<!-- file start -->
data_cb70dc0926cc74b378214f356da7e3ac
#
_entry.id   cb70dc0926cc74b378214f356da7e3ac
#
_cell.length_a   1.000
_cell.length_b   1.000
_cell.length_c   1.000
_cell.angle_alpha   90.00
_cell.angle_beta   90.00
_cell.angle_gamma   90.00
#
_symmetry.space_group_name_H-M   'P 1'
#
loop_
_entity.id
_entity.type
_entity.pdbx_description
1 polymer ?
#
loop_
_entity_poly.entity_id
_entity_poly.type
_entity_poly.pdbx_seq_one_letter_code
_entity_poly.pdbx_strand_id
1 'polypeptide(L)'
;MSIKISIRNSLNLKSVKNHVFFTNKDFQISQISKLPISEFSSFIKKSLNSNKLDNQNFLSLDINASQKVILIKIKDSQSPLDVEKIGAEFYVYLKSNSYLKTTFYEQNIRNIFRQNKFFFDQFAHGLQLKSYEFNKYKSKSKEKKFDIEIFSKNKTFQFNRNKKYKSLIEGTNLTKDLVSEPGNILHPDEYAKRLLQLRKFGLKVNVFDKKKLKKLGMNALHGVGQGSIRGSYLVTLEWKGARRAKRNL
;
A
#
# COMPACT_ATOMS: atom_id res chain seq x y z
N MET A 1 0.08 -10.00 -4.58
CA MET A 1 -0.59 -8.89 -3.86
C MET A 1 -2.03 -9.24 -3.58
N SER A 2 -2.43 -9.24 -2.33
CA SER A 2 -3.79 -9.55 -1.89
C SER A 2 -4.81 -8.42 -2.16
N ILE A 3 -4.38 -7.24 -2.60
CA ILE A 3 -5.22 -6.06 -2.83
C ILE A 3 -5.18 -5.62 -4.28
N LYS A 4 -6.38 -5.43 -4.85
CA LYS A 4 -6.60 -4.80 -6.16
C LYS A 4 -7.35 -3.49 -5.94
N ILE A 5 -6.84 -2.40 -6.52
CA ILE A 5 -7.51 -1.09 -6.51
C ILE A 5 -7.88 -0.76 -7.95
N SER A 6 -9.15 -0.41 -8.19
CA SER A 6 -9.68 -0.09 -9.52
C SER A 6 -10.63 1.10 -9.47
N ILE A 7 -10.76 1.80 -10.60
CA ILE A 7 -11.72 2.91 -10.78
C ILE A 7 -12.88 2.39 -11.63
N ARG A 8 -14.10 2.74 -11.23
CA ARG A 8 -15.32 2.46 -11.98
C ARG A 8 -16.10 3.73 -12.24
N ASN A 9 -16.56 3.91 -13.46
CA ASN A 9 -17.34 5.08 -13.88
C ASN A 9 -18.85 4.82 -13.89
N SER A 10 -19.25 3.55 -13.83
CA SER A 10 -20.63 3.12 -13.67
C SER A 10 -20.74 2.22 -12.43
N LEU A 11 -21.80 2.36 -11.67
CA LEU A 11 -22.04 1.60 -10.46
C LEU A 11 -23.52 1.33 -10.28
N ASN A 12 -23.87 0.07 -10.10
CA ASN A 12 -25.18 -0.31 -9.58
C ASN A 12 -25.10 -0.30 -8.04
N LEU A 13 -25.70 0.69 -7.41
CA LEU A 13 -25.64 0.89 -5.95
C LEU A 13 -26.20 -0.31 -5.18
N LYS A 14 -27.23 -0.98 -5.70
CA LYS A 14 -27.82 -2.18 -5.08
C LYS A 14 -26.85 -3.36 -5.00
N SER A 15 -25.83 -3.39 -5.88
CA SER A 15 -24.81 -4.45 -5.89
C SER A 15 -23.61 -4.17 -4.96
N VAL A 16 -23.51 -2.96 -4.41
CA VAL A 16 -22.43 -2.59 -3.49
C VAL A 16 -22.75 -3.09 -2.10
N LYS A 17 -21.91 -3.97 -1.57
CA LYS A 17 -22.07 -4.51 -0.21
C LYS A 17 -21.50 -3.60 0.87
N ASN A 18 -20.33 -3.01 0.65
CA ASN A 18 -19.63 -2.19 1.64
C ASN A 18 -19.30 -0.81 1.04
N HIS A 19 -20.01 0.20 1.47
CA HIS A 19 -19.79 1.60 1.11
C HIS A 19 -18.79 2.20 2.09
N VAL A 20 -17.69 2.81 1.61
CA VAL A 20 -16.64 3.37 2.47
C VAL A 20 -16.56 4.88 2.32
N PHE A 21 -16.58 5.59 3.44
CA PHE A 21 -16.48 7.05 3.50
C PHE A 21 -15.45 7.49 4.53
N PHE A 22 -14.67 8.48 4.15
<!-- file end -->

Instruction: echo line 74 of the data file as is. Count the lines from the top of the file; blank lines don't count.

CA SER A 15 -24.81 -4.45 -5.89